‘Abandoned Dead’ is Not a Complete Waste of Time
Written By: Lois Kennedy
Director: Mark W. Curran
Cast: Sarah Nicklin, Carlos Ramirez, Robert E. Wilhelm
Rachel is a security guard with a “thing about nighttime.” Unfortunately, her boss forces her to take a night shift at the Mayfield Addiction Clinic. To top it all off, the place is in a bad neighborhood and must be defended from folks coveting the methadone inside. Rachel gamely settles in for a boring shift, but the doors opening by themselves, ominous phone calls, and corpses (both that of cats and people) take the bounce out of her step. When the lights go out, Rachel has to fight to see the dawn.
It’s low-budget, but there are plenty of competent touches. The set is appropriately decrepit and mysterious; for example there’s a wall covered in scribbled-on coloring book pages—who is that for? The makeup and fake blood effects are convincing. Sarah Nicklin as Rachel is compelling, and while most of the actors revolving around her are less than Oscar-worthy (I also enjoyed Carlos Ramirez as Detective Haggis), their screen time is blessedly limited. Most impressive of all is the cameo by Judith O’Dea from Night of the Living Dead. (It must have taken great restraint on the part of the filmmakers to abstain from “They’re coming to get you” jokes.)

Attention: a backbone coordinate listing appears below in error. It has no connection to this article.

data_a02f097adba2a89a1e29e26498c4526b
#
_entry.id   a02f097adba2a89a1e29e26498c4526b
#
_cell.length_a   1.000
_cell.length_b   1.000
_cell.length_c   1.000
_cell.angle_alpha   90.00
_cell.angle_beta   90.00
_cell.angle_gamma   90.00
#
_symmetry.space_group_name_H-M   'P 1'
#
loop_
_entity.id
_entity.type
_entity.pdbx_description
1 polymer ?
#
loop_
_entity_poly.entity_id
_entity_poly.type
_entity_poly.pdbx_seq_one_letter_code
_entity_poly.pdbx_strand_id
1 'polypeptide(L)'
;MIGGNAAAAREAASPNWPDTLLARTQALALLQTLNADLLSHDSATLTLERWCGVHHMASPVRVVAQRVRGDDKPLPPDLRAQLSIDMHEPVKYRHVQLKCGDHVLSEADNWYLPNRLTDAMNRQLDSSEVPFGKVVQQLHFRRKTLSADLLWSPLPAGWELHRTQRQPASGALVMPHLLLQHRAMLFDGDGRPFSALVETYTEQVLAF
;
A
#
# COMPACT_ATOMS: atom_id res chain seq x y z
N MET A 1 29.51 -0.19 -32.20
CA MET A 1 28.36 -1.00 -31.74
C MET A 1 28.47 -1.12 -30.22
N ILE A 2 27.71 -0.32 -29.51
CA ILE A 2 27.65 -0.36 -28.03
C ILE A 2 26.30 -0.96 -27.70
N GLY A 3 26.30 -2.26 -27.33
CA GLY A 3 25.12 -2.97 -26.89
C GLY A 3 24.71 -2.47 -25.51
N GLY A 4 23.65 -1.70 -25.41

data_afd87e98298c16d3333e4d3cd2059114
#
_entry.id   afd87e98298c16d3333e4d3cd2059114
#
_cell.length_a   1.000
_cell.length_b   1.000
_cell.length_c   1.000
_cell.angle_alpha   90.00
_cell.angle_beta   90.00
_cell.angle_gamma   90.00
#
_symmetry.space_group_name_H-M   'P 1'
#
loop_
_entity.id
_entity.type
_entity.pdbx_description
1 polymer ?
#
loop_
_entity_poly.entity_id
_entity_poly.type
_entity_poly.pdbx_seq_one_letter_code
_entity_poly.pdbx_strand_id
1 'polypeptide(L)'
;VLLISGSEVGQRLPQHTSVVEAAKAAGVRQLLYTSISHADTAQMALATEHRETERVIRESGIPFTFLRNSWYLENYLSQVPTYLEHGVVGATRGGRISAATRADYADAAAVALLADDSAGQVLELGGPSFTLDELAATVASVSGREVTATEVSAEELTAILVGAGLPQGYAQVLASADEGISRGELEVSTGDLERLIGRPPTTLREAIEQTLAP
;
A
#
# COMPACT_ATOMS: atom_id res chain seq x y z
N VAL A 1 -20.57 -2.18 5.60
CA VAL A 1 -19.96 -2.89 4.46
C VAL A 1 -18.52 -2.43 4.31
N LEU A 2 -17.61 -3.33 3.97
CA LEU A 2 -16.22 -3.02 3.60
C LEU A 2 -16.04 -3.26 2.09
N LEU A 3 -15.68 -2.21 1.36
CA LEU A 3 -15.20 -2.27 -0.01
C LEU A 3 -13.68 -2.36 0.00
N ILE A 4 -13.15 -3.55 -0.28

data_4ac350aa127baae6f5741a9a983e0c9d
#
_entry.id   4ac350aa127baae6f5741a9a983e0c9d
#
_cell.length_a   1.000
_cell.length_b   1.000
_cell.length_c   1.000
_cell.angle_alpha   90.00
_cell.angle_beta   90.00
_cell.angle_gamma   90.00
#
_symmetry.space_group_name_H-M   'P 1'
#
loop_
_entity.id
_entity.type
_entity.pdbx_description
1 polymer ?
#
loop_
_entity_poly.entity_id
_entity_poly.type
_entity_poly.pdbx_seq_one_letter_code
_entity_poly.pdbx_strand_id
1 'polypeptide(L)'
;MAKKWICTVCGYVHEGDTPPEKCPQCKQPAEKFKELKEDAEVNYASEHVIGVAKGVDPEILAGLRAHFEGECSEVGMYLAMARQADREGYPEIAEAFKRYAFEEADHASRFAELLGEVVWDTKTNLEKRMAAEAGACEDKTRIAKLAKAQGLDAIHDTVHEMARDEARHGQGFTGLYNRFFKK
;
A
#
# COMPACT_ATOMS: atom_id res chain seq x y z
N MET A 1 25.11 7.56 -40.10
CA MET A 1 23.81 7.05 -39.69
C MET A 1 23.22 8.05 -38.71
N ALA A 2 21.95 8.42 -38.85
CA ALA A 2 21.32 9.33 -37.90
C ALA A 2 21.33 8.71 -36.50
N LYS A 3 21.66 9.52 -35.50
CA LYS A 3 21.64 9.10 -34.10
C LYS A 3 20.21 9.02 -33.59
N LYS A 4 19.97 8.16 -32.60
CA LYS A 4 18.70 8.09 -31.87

The movie starts with a conventional but workable premise: woman with a dark past faces her personal demons as she faces literal demons—she discovers her inner strength and capacity for change, a life lesson is learned, et cetera. But then about halfway through, the movie stops making sense. And that momentum is carried through to twist ending that adds nothing to the film; well, nothing but Judith O’Dea. Without spoiling the movie, one of the more baffling aspects is Detective Haggis, who strolls around spouting what sounds like Beat poetry and answering pay phones (of which he sees more than one in the same night—is this a period piece?). (Though as I mentioned, I did enjoy the actor’s performance of him.) Also, a number of plot points are never explained, like how Rachel received the scars that are mentioned once and never spoke of or shown again (if they did and I missed it, please let me know).
I wouldn’t call the film scary on any level, but it has its eerie moments. Rachel and Haggis receive phone calls from a distorted voice who croaks “He’s coming, Rachel” and “She’s not saaaaafe.” Rachel sees a couple of pretty creepy ghosts.
Alas, such moments are outnumbered by long scenes of Rachel wandering the clinic for no reason and a caretaker who’s a caricature straight out of the 1950s (think Leroy from The Bad Seed). And, towards the end, one-liners—my pet peeve.
I don’t recommend it per se, but if you do watch it, turn it off after the first forty minutes or so and leave the rest to your imagination, because anything you can come up with is probably better than what actually happens.
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